After waiting over two years for a new season of Rick and Morty, fans were shocked by the most recent trailer’s implication that season 4 would consist of a scant five episodes. If there’s one thing the Rick and Morty faithful can’t abide, it’s being shorted — whether we’re talking about new installments of their favorite series, or packets of delicious McDonald’s Szechuan sauce.
We jest, but that episode count is no laughing matter. Traditionally, the Adult Swim series — which features the adventures of alcoholic, dimension-hopping mad scientist Rick Sanchez and his extremely beleaguered grandson, Morty — has made fans wait for interminable amounts of time between new seasons. When Rick and Morty scored a massive 70-episode renewal earlier this year, series creators Dan Harmon and Justin Roiland promised that this was just the kind of job security they needed to be able to focus completely on the show, and crank out new seasons at a much faster clip.
So, what gives? Are we being trolled, or are we really only getting a five-episode season of Rick and Morty for its fourth outing? Let’s roll the tape.
The narration in the trailer that had fans up in arms is as follows: “It’s been way too long. The smartest Rick and Mortiest Morty in the universe are back… Five all-new episodes start Sunday, November 10 at 11:30. Half the season you deserve — all the season we could handle.”
The key phrase here is, “half the season.” In an interview with Entertainment Weekly this past July — the very same one during which they assured fans that the wait for new episodes will “never be this long again” — Harmon and Roiland stated unequivocally that season 4 would contain ten episodes. What that troll-y trailer is really implying is that only the first five will run consecutively, because like virtually all shows that premiere in the late fall or winter, the fourth season of Rick and Morty will be broken up by the winter break.
When will the second half of Rick and Morty season 4 hit the airwaves?
Adult Swim hasn’t announced when the back half of Rick and Morty season 4 will air, but typically, there’s about a month-long break somewhere in the middle when new seasons of TV premiere close to the start of the new year. It was so darned long ago that it’s easy to forget, but this applied to Rick and Morty’s first season; the first three episodes aired in December 2013, with episode 3 dropping on the 15th of that month. After a hiatus of four weeks, the show returned to finish out the season starting on January 13th, 2014. (The second and third seasons premiered in the summer.)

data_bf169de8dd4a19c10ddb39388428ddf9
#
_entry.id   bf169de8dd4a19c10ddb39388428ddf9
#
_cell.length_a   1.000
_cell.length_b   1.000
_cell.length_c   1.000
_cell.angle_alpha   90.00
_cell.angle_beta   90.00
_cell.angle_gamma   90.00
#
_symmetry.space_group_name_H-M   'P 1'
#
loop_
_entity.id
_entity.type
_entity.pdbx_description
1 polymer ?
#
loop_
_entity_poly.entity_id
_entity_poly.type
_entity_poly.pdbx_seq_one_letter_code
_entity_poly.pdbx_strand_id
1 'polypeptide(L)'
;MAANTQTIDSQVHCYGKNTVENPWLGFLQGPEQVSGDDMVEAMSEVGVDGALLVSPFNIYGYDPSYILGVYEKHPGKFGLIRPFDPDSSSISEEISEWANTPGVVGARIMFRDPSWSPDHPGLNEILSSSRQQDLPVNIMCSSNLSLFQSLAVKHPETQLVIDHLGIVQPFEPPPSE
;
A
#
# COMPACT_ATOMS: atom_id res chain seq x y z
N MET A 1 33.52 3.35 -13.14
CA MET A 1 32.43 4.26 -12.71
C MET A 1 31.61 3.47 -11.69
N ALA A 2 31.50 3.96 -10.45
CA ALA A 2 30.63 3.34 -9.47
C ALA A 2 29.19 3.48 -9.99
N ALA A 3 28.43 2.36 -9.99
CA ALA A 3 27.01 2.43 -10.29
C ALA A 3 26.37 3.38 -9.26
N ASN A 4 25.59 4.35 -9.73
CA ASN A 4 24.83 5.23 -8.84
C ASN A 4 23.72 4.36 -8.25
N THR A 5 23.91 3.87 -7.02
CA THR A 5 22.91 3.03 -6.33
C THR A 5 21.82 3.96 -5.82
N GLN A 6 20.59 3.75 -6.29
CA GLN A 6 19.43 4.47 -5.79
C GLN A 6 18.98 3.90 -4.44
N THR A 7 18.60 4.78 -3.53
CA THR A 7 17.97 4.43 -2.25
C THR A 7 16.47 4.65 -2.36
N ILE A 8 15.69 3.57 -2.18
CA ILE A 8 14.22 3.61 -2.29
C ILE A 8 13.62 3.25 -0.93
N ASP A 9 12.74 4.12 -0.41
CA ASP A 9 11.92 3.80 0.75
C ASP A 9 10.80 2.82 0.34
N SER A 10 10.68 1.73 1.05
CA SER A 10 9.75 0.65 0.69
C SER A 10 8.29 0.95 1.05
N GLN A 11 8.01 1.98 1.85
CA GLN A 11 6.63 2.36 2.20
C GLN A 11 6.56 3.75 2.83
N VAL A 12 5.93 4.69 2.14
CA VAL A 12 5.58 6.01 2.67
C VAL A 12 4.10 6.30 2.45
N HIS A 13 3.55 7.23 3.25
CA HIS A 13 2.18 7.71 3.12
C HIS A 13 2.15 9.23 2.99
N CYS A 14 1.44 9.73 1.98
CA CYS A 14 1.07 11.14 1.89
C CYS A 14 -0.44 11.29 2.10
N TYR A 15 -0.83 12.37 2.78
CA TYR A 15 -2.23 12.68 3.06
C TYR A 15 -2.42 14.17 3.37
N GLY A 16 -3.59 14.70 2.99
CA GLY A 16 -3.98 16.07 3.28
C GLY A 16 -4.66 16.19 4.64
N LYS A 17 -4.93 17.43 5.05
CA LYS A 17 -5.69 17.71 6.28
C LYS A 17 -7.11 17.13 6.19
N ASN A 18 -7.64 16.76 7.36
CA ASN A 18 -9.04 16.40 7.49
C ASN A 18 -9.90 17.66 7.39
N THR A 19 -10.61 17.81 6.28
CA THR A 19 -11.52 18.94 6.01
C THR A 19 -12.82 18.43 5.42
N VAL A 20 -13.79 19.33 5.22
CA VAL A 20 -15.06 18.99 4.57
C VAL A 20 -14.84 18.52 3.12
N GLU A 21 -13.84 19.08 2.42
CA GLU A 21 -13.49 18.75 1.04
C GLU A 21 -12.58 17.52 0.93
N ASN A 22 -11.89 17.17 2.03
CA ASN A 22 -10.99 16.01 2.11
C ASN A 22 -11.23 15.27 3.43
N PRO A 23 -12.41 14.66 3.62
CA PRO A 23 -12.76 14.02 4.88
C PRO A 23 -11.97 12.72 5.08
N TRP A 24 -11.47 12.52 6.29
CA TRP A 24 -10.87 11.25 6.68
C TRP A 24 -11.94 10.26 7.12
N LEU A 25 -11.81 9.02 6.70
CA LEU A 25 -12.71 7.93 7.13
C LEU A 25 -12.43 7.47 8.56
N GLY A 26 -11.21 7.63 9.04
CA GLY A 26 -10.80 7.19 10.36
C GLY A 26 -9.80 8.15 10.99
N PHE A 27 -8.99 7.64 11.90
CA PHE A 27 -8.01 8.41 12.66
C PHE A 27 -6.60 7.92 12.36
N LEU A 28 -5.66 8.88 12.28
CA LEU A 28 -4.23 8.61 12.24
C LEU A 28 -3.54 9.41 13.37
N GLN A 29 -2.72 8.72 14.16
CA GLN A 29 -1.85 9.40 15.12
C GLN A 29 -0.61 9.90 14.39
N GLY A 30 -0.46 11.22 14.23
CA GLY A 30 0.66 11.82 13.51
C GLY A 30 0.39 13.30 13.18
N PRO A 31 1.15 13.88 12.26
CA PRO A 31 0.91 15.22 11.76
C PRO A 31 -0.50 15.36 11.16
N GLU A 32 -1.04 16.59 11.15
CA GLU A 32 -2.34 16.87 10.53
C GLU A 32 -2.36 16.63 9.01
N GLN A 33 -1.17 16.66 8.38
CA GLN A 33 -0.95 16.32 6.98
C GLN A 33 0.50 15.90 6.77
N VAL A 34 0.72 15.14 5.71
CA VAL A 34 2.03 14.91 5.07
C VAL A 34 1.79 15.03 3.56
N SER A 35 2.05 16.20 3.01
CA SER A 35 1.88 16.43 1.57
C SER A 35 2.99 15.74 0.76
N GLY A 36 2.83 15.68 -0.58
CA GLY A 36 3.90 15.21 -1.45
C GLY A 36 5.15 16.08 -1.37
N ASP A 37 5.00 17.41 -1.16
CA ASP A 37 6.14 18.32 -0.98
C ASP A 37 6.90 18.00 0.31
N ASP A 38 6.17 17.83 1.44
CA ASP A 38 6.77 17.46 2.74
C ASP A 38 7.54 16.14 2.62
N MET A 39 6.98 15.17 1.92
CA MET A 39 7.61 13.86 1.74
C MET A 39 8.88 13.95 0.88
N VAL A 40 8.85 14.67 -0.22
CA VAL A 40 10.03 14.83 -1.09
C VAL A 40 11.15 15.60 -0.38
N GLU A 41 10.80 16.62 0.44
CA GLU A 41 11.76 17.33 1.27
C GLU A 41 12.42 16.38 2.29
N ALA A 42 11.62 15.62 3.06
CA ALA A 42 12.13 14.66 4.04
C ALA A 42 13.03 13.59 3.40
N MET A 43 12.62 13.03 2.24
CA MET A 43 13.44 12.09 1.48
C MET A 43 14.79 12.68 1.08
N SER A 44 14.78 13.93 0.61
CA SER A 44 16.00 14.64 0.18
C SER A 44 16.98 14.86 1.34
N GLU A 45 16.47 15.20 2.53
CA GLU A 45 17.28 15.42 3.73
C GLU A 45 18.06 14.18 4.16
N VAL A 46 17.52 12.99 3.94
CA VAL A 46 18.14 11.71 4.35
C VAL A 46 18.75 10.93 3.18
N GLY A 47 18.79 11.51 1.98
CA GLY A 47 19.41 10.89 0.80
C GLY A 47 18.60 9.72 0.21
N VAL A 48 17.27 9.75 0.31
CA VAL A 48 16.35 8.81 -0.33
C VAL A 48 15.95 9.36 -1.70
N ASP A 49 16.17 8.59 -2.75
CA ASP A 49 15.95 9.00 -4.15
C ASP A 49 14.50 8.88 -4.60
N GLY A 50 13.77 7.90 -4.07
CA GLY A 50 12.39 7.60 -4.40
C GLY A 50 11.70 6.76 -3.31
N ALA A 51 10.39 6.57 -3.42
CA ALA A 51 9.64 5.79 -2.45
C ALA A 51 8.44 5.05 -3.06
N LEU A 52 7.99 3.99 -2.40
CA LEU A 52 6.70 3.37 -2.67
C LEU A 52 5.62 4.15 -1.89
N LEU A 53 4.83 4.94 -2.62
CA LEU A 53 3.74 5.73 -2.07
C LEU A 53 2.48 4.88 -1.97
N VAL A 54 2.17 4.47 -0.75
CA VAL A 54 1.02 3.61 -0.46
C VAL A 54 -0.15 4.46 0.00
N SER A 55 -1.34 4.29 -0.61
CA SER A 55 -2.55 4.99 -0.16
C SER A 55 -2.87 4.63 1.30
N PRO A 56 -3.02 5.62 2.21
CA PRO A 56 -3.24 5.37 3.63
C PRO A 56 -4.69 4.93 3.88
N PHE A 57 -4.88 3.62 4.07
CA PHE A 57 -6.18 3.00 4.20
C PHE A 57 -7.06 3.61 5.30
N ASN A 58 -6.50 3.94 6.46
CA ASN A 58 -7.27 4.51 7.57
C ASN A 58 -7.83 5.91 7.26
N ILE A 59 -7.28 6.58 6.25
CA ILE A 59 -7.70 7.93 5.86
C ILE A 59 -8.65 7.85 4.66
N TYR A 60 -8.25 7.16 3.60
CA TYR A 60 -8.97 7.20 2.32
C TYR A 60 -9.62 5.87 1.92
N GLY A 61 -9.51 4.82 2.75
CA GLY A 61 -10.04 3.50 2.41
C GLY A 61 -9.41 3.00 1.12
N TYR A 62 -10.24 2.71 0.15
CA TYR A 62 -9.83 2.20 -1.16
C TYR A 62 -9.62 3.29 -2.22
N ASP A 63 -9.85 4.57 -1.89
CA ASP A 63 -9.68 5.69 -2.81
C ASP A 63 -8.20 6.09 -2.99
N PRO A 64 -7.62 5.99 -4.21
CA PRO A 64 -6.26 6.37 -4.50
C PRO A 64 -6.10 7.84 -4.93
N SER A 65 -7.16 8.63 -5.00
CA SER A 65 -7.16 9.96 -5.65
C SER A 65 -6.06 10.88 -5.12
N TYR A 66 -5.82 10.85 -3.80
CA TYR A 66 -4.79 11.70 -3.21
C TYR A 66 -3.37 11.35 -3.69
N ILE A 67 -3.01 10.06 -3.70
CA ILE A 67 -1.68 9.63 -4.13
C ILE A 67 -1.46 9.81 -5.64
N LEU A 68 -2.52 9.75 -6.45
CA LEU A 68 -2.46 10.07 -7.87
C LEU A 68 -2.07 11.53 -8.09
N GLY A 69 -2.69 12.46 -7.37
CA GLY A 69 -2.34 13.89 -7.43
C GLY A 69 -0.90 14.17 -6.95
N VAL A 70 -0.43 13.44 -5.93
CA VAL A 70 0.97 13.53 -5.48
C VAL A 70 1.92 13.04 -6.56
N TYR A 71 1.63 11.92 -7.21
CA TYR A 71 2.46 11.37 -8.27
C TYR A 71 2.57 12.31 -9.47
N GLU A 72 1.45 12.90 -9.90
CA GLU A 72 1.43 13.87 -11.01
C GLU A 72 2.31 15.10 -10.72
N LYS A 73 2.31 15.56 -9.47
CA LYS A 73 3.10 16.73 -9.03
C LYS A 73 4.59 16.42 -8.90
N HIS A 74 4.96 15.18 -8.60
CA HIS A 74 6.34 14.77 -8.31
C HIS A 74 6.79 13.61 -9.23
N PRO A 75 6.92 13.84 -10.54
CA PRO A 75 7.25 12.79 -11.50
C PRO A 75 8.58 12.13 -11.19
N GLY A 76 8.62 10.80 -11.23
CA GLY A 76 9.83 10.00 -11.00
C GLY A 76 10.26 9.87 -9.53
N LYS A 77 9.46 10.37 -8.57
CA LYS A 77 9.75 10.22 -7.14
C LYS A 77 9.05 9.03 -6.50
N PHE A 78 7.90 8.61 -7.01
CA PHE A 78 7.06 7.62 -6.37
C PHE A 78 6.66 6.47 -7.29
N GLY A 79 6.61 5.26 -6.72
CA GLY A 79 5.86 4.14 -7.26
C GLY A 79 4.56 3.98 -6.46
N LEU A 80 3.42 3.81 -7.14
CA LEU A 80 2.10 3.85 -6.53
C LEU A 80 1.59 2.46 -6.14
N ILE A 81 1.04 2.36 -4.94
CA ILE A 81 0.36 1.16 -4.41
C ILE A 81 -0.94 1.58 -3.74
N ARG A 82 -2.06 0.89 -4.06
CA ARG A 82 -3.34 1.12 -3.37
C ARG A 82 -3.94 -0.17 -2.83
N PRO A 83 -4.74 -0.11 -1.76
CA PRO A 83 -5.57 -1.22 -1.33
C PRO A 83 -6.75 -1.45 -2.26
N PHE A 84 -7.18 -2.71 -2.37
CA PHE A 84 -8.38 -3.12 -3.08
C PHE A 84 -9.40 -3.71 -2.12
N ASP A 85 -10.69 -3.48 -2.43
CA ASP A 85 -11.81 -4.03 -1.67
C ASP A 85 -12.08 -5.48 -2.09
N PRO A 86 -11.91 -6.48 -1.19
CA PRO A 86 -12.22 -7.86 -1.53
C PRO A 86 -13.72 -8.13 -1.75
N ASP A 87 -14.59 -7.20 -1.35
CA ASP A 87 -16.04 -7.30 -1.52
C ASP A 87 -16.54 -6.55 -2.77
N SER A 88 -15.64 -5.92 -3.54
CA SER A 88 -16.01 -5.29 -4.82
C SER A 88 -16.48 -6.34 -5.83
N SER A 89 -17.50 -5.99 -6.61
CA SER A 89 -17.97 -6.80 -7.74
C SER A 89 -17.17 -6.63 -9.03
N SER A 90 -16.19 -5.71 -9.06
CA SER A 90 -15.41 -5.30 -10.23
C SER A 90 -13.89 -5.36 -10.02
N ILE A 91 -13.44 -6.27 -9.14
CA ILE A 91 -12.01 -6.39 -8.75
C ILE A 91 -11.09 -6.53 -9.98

If the series’ fourth season follows suit, then we can at least take a stab at when we might see the final five episodes make it to air. The last episode of the first half of the season should drop on Sunday, December 8. A four-week break would mean that the season will resume on January 5, 2020. Again, we don’t have confirmation of this, but a pause of that length would be pretty standard — and we’d go so far as to say there’s virtually no way we won’t see the fourth season pick up again sometime in January.
So, let’s ask the obvious question: why the heck would Adult Swim risk provoking the ire of Rick and Morty’s famously fervent fanbase by not making this clear? Well, for a couple of reasons. First, it should be reiterated that the winter break is a pretty well-known phenomenon. The creators have already publicly confirmed the season’s ten-episode length, and the trailer’s reference to the upcoming batch of episodes constituting only half the season should have pretty much been a dead giveaway.
Second: because, in true Rick and Morty fashion, the network obviously decided that a little bit of trollin’ was in order. It’s likely that the only reason Adult Swim has failed to clarify that the series’ fourth season would simply take a standard winter hiatus is because the entire internet failed to explode with righteous indignation after the trailer dropped.
So, rest easy, fans: you’re still getting all the Rick and Morty you were promised, just not all at once. Get psyched for a full, complete season with a much shorter wait before the next one drops, and remember: grasssss… tastes bad-ah.